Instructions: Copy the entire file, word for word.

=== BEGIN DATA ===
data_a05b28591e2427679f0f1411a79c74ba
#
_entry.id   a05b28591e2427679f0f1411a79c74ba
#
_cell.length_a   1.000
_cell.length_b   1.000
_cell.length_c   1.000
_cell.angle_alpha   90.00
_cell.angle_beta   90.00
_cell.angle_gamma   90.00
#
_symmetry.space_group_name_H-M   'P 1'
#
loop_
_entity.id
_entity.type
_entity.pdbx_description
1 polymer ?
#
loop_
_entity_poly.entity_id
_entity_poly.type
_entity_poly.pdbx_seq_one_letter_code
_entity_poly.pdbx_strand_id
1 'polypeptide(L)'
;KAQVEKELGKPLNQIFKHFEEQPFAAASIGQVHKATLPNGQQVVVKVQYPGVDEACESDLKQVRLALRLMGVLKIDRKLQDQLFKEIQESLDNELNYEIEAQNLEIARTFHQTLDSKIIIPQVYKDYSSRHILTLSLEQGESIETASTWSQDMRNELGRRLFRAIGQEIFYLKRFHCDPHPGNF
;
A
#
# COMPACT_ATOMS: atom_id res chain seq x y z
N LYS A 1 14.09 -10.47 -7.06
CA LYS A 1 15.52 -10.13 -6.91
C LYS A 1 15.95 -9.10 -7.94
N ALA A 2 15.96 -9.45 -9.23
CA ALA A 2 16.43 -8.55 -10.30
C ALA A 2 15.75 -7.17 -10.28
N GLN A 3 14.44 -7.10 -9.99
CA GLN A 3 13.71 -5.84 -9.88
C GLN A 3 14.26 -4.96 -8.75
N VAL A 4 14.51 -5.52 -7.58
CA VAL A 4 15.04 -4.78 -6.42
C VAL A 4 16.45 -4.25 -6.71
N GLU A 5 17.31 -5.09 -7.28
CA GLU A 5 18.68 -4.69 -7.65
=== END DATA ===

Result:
data_a05b28591e2427679f0f1411a79c74ba
#
_entry.id   a05b28591e2427679f0f1411a79c74ba
#
_cell.length_a   1.000
_cell.length_b   1.000
_cell.length_c   1.000
_cell.angle_alpha   90.00
_cell.angle_beta   90.00
_cell.angle_gamma   90.00
#
_symmetry.space_group_name_H-M   'P 1'
#
loop_
_entity.id
_entity.type
_entity.pdbx_description
1 polymer ?
#
loop_
_entity_poly.entity_id
_entity_poly.type
_entity_poly.pdbx_seq_one_letter_code
_entity_poly.pdbx_strand_id
1 'polypeptide(L)'
;KAQVEKELGKPLNQIFKHFEEQPFAAASIGQVHKATLPNGQQVVVKVQYPGVDEACESDLKQVRLALRLMGVLKIDRKLQDQLFKEIQESLDNELNYEIEAQNLEIARTFHQTLDSKIIIPQVYKDYSSRHILTLSLEQGESIETASTWSQDMRNELGRRLFRAIGQEIFYLKRFHCDPHPGNF
;
A
#
# COMPACT_ATOMS: atom_id res chain seq x y z
N LYS A 1 14.09 -10.47 -7.06
CA LYS A 1 15.52 -10.13 -6.91
C LYS A 1 15.95 -9.10 -7.94
N ALA A 2 15.96 -9.45 -9.23
CA ALA A 2 16.43 -8.55 -10.30
C ALA A 2 15.75 -7.17 -10.28
N GLN A 3 14.44 -7.10 -9.99
CA GLN A 3 13.71 -5.84 -9.88
C GLN A 3 14.26 -4.96 -8.75
N VAL A 4 14.51 -5.52 -7.58
CA VAL A 4 15.04 -4.78 -6.42
C VAL A 4 16.45 -4.25 -6.71
N GLU A 5 17.31 -5.09 -7.28
CA GLU A 5 18.68 -4.69 -7.65